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Natural display of nuclear-encoded RNA on the cell surface and its impact on cell interaction



Compared to proteins, glycans, and lipids, much less is known about RNAs on the cell surface. We develop a series of technologies to test for any nuclear-encoded RNAs that are stably attached to the cell surface and exposed to the extracellular space, hereafter called membrane-associated extracellular RNAs (maxRNAs).


We develop a technique called Surface-seq to selectively sequence maxRNAs and validate two Surface-seq identified maxRNAs by RNA fluorescence in situ hybridization. To test for cell-type specificity of maxRNA, we use antisense oligos to hybridize to single-stranded transcripts exposed on the surface of human peripheral blood mononuclear cells (PBMCs). Combining this strategy with imaging flow cytometry, single-cell RNA sequencing, and maxRNA sequencing, we identify monocytes as the major type of maxRNA+ PBMCs and prioritize 11 candidate maxRNAs for functional tests. Extracellular application of antisense oligos of FNDC3B and CTSS transcripts inhibits monocyte adhesion to vascular endothelial cells.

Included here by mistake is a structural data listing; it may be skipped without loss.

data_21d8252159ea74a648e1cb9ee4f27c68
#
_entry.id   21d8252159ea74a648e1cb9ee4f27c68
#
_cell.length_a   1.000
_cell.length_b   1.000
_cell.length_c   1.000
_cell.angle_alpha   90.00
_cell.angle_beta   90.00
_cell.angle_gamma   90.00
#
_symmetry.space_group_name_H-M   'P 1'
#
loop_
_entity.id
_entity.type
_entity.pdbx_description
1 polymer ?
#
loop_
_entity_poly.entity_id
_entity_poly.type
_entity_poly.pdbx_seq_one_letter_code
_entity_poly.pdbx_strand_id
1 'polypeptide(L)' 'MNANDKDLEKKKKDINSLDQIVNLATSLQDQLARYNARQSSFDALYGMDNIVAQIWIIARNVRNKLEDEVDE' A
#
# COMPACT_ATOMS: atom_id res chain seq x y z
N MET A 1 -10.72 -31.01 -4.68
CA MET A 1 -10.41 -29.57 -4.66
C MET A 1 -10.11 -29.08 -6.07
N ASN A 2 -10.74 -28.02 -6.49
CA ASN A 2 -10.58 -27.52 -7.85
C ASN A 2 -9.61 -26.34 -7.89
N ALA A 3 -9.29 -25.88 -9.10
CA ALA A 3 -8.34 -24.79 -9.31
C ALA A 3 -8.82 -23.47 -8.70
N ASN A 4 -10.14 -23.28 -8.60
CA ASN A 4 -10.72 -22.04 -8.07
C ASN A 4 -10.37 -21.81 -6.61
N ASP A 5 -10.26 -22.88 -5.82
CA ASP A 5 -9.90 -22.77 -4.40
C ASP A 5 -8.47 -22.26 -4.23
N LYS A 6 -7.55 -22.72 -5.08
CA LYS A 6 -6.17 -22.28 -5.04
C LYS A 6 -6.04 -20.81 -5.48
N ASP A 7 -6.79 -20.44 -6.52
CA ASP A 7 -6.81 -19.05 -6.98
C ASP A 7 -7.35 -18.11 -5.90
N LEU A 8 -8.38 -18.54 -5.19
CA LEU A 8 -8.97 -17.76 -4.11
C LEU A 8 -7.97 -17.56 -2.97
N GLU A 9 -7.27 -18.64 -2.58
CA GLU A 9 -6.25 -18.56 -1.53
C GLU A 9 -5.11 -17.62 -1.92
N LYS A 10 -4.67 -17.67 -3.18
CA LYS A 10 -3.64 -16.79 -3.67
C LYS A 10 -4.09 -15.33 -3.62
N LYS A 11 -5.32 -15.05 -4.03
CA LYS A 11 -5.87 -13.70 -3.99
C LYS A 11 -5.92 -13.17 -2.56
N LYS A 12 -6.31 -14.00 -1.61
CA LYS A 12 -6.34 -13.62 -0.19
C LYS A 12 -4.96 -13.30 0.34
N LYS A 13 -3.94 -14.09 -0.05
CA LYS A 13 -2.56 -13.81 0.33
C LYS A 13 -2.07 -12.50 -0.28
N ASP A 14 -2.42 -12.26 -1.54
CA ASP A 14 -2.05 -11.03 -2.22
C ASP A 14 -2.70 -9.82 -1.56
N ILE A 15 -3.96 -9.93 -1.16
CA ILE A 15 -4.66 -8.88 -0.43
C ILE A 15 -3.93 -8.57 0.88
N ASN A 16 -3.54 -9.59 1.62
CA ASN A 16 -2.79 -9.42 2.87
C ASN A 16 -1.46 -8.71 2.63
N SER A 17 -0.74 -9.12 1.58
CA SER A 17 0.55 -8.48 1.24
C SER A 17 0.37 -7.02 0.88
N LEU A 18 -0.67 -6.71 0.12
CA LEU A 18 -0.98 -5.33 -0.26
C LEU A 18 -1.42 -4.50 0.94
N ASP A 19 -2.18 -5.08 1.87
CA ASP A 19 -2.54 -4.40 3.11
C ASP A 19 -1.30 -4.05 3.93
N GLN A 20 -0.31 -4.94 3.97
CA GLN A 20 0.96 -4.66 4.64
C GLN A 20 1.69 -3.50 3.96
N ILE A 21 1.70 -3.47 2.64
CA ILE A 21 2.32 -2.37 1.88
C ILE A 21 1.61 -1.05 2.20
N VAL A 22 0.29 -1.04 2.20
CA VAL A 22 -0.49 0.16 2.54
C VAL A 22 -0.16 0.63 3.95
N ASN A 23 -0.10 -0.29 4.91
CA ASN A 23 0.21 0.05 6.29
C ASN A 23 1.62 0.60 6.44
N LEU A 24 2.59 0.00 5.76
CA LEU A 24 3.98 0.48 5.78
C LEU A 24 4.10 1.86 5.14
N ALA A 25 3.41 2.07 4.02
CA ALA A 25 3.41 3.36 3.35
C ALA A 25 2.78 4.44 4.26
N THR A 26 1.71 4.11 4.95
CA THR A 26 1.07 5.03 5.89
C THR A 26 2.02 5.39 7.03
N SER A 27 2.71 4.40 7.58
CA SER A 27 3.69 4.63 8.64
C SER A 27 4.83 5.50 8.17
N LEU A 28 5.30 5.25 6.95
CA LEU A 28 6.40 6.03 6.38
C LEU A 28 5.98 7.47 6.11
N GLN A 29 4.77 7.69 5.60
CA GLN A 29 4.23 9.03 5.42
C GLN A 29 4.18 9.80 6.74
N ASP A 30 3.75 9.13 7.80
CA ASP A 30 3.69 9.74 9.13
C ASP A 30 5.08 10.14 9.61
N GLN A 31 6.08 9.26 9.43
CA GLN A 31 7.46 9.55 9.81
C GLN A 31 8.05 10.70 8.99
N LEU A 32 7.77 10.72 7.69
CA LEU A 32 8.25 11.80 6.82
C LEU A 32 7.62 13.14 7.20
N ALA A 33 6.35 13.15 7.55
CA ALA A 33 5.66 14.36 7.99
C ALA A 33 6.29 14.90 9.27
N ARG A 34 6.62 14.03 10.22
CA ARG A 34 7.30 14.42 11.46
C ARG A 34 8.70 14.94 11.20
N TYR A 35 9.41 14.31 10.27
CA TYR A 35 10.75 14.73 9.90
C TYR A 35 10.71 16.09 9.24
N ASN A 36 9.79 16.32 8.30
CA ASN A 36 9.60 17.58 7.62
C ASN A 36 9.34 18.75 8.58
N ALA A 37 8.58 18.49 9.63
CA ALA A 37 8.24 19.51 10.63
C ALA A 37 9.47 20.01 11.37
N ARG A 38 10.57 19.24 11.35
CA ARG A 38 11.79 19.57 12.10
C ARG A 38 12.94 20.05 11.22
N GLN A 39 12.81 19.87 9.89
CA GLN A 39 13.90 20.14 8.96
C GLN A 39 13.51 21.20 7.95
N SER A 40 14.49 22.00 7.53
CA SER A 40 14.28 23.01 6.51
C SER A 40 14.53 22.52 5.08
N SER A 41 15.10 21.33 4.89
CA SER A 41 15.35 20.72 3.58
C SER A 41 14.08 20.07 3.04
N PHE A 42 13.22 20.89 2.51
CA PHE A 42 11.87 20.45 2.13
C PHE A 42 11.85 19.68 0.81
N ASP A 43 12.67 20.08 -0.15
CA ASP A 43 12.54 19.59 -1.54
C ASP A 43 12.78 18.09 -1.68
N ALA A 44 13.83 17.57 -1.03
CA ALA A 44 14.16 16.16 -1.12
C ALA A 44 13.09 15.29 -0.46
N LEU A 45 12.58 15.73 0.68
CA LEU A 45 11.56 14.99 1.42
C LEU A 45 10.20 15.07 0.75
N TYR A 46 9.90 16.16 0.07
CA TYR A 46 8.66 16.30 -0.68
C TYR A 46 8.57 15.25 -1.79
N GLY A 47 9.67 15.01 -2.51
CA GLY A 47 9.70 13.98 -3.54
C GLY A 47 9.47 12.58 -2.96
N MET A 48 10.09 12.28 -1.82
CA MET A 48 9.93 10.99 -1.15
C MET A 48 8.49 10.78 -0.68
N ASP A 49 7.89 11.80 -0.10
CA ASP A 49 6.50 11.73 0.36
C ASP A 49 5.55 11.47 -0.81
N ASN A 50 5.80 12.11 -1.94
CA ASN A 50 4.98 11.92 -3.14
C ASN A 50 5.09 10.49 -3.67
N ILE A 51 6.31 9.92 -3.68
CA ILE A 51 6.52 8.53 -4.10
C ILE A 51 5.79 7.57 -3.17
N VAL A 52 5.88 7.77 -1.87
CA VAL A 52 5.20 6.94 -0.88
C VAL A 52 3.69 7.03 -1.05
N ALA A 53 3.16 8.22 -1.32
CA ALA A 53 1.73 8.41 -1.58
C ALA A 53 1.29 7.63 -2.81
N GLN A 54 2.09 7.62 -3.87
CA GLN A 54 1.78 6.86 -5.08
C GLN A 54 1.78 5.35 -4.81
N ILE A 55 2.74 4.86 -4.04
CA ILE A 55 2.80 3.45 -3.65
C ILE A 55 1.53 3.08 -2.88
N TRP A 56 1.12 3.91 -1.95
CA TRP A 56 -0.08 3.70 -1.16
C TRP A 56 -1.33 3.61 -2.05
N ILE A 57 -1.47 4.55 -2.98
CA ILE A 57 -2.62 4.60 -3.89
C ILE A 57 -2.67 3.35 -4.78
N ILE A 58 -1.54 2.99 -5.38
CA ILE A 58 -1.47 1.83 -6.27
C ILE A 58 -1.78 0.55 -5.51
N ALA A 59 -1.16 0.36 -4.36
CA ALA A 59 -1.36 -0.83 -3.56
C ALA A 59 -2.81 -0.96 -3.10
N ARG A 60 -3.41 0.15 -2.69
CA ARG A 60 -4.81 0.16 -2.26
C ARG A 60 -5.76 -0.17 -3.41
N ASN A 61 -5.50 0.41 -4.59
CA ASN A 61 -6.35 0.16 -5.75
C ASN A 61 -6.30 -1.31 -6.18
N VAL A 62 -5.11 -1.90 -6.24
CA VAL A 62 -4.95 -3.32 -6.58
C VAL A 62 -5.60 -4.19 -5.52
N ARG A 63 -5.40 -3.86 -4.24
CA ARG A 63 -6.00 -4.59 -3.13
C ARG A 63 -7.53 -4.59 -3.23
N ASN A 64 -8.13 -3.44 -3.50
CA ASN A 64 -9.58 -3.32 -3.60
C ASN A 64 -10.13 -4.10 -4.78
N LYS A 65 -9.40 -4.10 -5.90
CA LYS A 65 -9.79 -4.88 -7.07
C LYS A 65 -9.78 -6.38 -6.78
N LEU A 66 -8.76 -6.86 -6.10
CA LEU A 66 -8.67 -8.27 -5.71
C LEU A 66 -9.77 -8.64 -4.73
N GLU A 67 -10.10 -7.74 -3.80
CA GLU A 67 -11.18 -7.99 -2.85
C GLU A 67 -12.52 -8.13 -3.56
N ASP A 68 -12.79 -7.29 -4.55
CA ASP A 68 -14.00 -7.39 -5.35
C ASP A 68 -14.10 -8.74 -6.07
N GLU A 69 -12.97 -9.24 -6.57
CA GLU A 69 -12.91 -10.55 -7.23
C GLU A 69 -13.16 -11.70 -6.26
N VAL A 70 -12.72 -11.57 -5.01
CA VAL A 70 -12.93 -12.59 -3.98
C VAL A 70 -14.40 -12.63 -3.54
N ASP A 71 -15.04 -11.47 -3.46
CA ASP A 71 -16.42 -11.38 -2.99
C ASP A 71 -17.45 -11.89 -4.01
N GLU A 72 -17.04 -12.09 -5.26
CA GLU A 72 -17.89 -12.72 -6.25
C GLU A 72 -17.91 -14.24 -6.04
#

Collectively, these data highlight maxRNAs as functional components of the cell surface, suggesting an expanded role for RNA in cell-cell and cell-environment interactions.

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